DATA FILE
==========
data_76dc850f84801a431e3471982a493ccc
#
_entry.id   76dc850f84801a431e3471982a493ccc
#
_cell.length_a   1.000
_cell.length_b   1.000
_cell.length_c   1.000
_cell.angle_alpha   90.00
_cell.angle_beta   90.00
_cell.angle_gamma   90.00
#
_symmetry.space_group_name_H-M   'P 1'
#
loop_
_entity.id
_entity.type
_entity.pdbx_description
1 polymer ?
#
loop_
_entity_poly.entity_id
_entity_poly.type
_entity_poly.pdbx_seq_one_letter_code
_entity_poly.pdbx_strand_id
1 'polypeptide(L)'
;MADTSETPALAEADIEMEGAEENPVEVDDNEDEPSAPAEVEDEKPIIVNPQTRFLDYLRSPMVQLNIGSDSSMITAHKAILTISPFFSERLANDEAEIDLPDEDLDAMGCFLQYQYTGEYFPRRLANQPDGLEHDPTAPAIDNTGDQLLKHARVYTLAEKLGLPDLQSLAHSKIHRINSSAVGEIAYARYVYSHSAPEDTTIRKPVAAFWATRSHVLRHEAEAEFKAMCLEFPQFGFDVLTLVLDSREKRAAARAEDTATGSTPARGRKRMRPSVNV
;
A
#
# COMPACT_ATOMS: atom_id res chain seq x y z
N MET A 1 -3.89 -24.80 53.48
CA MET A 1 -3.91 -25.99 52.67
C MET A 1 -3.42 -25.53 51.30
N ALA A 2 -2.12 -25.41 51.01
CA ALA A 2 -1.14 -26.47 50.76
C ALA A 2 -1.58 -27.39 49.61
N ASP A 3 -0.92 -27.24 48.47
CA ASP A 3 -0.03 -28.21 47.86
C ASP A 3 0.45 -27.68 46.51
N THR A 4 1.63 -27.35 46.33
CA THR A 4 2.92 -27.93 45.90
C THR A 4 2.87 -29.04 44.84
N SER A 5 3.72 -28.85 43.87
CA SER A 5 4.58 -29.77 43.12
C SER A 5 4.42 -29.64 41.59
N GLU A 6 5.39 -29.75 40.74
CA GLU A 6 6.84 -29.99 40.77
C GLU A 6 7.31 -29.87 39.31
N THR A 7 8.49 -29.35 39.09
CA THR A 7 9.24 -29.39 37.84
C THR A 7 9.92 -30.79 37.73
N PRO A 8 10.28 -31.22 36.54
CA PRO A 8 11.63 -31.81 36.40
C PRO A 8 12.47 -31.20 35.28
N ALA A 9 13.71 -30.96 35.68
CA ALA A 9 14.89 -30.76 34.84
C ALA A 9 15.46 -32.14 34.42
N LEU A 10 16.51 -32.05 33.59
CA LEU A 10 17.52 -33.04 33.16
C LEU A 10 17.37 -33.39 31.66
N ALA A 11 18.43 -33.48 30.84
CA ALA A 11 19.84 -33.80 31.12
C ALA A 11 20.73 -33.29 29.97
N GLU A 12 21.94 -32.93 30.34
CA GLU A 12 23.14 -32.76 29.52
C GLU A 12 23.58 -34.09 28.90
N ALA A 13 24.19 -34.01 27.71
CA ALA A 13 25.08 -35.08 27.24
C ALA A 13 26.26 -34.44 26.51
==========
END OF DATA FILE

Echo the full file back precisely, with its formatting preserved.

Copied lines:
data_76dc850f84801a431e3471982a493ccc
#
_entry.id   76dc850f84801a431e3471982a493ccc
#
_cell.length_a   1.000
_cell.length_b   1.000
_cell.length_c   1.000
_cell.angle_alpha   90.00
_cell.angle_beta   90.00
_cell.angle_gamma   90.00
#
_symmetry.space_group_name_H-M   'P 1'
#
loop_
_entity.id
_entity.type
_entity.pdbx_description
1 polymer ?
#
loop_
_entity_poly.entity_id
_entity_poly.type
_entity_poly.pdbx_seq_one_letter_code
_entity_poly.pdbx_strand_id
1 'polypeptide(L)'
;MADTSETPALAEADIEMEGAEENPVEVDDNEDEPSAPAEVEDEKPIIVNPQTRFLDYLRSPMVQLNIGSDSSMITAHKAILTISPFFSERLANDEAEIDLPDEDLDAMGCFLQYQYTGEYFPRRLANQPDGLEHDPTAPAIDNTGDQLLKHARVYTLAEKLGLPDLQSLAHSKIHRINSSAVGEIAYARYVYSHSAPEDTTIRKPVAAFWATRSHVLRHEAEAEFKAMCLEFPQFGFDVLTLVLDSREKRAAARAEDTATGSTPARGRKRMRPSVNV
;
A
#
# COMPACT_ATOMS: atom_id res chain seq x y z
N MET A 1 -3.89 -24.80 53.48
CA MET A 1 -3.91 -25.99 52.67
C MET A 1 -3.42 -25.53 51.30
N ALA A 2 -2.12 -25.41 51.01
CA ALA A 2 -1.14 -26.47 50.76
C ALA A 2 -1.58 -27.39 49.61
N ASP A 3 -0.92 -27.24 48.47
CA ASP A 3 -0.03 -28.21 47.86
C ASP A 3 0.45 -27.68 46.51
N THR A 4 1.63 -27.35 46.33
CA THR A 4 2.92 -27.93 45.90
C THR A 4 2.87 -29.04 44.84
N SER A 5 3.72 -28.85 43.87
CA SER A 5 4.58 -29.77 43.12
C SER A 5 4.42 -29.64 41.59
N GLU A 6 5.39 -29.75 40.74
CA GLU A 6 6.84 -29.99 40.77
C GLU A 6 7.31 -29.87 39.31
N THR A 7 8.49 -29.35 39.09
CA THR A 7 9.24 -29.39 37.84
C THR A 7 9.92 -30.79 37.73
N PRO A 8 10.28 -31.22 36.54
CA PRO A 8 11.63 -31.81 36.40
C PRO A 8 12.47 -31.20 35.28
N ALA A 9 13.71 -30.96 35.68
CA ALA A 9 14.89 -30.76 34.84
C ALA A 9 15.46 -32.14 34.42
N LEU A 10 16.51 -32.05 33.59
CA LEU A 10 17.52 -33.04 33.16
C LEU A 10 17.37 -33.39 31.66
N ALA A 11 18.43 -33.48 30.84
CA ALA A 11 19.84 -33.80 31.12
C ALA A 11 20.73 -33.29 29.97
N GLU A 12 21.94 -32.93 30.34
CA GLU A 12 23.14 -32.76 29.52
C GLU A 12 23.58 -34.09 28.90
N ALA A 13 24.19 -34.01 27.71
CA ALA A 13 25.08 -35.08 27.24
C ALA A 13 26.26 -34.44 26.51